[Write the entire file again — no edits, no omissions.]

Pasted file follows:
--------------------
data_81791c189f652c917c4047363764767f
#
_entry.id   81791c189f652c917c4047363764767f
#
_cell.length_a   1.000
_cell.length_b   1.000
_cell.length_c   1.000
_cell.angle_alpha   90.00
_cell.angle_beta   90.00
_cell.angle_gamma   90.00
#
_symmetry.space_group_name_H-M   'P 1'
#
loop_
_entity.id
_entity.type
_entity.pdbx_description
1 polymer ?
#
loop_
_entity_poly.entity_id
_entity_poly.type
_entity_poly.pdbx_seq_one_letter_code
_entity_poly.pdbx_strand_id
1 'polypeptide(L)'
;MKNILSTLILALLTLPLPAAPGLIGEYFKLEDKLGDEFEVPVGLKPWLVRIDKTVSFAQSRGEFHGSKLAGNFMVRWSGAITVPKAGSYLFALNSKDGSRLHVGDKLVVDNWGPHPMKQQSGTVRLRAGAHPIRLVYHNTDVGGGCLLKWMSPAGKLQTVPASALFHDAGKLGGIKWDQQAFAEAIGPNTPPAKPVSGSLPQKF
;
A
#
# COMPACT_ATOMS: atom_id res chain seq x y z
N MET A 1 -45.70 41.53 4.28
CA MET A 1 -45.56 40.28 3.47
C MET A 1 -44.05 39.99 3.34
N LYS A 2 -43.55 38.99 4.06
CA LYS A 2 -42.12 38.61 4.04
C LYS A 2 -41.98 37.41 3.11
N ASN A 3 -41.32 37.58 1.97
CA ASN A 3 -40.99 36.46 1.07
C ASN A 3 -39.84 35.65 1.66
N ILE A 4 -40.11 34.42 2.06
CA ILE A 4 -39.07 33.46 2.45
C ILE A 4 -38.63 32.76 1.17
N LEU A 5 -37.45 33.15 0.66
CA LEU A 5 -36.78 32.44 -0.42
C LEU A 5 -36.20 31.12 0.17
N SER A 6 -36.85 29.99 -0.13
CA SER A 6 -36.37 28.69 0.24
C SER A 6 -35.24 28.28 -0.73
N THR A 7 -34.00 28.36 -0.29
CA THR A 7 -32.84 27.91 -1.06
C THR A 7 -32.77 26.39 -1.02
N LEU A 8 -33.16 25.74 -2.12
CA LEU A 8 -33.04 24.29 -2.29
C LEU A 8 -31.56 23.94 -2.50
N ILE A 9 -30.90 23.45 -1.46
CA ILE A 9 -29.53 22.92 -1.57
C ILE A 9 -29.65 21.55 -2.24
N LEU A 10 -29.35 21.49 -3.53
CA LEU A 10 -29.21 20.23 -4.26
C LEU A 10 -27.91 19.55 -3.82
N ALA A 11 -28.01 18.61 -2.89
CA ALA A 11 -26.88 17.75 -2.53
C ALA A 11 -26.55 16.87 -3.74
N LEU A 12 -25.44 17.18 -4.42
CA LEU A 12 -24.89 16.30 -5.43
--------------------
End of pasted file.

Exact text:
data_81791c189f652c917c4047363764767f
#
_entry.id   81791c189f652c917c4047363764767f
#
_cell.length_a   1.000
_cell.length_b   1.000
_cell.length_c   1.000
_cell.angle_alpha   90.00
_cell.angle_beta   90.00
_cell.angle_gamma   90.00
#
_symmetry.space_group_name_H-M   'P 1'
#
loop_
_entity.id
_entity.type
_entity.pdbx_description
1 polymer ?
#
loop_
_entity_poly.entity_id
_entity_poly.type
_entity_poly.pdbx_seq_one_letter_code
_entity_poly.pdbx_strand_id
1 'polypeptide(L)'
;MKNILSTLILALLTLPLPAAPGLIGEYFKLEDKLGDEFEVPVGLKPWLVRIDKTVSFAQSRGEFHGSKLAGNFMVRWSGAITVPKAGSYLFALNSKDGSRLHVGDKLVVDNWGPHPMKQQSGTVRLRAGAHPIRLVYHNTDVGGGCLLKWMSPAGKLQTVPASALFHDAGKLGGIKWDQQAFAEAIGPNTPPAKPVSGSLPQKF
;
A
#
# COMPACT_ATOMS: atom_id res chain seq x y z
N MET A 1 -45.70 41.53 4.28
CA MET A 1 -45.56 40.28 3.47
C MET A 1 -44.05 39.99 3.34
N LYS A 2 -43.55 38.99 4.06
CA LYS A 2 -42.12 38.61 4.04
C LYS A 2 -41.98 37.41 3.11
N ASN A 3 -41.32 37.58 1.97
CA ASN A 3 -40.99 36.46 1.07
C ASN A 3 -39.84 35.65 1.66
N ILE A 4 -40.11 34.42 2.06
CA ILE A 4 -39.07 33.46 2.45
C ILE A 4 -38.63 32.76 1.17
N LEU A 5 -37.45 33.15 0.66
CA LEU A 5 -36.78 32.44 -0.42
C LEU A 5 -36.20 31.12 0.17
N SER A 6 -36.85 29.99 -0.13
CA SER A 6 -36.37 28.69 0.24
C SER A 6 -35.24 28.28 -0.73
N THR A 7 -34.00 28.36 -0.29
CA THR A 7 -32.84 27.91 -1.06
C THR A 7 -32.77 26.39 -1.02
N LEU A 8 -33.16 25.74 -2.12
CA LEU A 8 -33.04 24.29 -2.29
C LEU A 8 -31.56 23.94 -2.50
N ILE A 9 -30.90 23.45 -1.46
CA ILE A 9 -29.53 22.92 -1.57
C ILE A 9 -29.65 21.55 -2.24
N LEU A 10 -29.35 21.49 -3.53
CA LEU A 10 -29.21 20.23 -4.26
C LEU A 10 -27.91 19.55 -3.82
N ALA A 11 -28.01 18.61 -2.89
CA ALA A 11 -26.88 17.75 -2.53
C ALA A 11 -26.55 16.87 -3.74
N LEU A 12 -25.44 17.18 -4.42
CA LEU A 12 -24.89 16.30 -5.43